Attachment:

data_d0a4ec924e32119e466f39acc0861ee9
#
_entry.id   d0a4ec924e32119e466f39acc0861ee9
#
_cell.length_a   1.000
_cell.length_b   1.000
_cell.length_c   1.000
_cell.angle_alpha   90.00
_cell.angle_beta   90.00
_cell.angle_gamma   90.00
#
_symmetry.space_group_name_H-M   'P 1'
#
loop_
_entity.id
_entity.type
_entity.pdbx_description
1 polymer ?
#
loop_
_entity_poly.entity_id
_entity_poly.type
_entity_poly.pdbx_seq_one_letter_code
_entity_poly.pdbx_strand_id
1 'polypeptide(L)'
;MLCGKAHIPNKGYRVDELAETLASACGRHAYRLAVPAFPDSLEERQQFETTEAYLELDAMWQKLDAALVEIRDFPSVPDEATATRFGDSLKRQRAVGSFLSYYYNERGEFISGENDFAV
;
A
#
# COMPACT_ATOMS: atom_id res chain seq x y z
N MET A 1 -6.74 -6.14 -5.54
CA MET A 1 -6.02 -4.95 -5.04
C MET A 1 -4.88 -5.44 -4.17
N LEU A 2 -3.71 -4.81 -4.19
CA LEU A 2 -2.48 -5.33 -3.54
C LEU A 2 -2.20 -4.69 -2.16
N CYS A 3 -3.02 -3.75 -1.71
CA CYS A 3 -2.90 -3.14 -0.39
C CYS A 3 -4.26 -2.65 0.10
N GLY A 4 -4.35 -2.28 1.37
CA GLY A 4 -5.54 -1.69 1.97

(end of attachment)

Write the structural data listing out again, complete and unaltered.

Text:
data_d0a4ec924e32119e466f39acc0861ee9
#
_entry.id   d0a4ec924e32119e466f39acc0861ee9
#
_cell.length_a   1.000
_cell.length_b   1.000
_cell.length_c   1.000
_cell.angle_alpha   90.00
_cell.angle_beta   90.00
_cell.angle_gamma   90.00
#
_symmetry.space_group_name_H-M   'P 1'
#
loop_
_entity.id
_entity.type
_entity.pdbx_description
1 polymer ?
#
loop_
_entity_poly.entity_id
_entity_poly.type
_entity_poly.pdbx_seq_one_letter_code
_entity_poly.pdbx_strand_id
1 'polypeptide(L)'
;MLCGKAHIPNKGYRVDELAETLASACGRHAYRLAVPAFPDSLEERQQFETTEAYLELDAMWQKLDAALVEIRDFPSVPDEATATRFGDSLKRQRAVGSFLSYYYNERGEFISGENDFAV
;
A
#
# COMPACT_ATOMS: atom_id res chain seq x y z
N MET A 1 -6.74 -6.14 -5.54
CA MET A 1 -6.02 -4.95 -5.04
C MET A 1 -4.88 -5.44 -4.17
N LEU A 2 -3.71 -4.81 -4.19
CA LEU A 2 -2.48 -5.33 -3.54
C LEU A 2 -2.20 -4.69 -2.16
N CYS A 3 -3.02 -3.75 -1.71
CA CYS A 3 -2.90 -3.14 -0.39
C CYS A 3 -4.26 -2.65 0.10
N GLY A 4 -4.35 -2.28 1.37
CA GLY A 4 -5.54 -1.69 1.97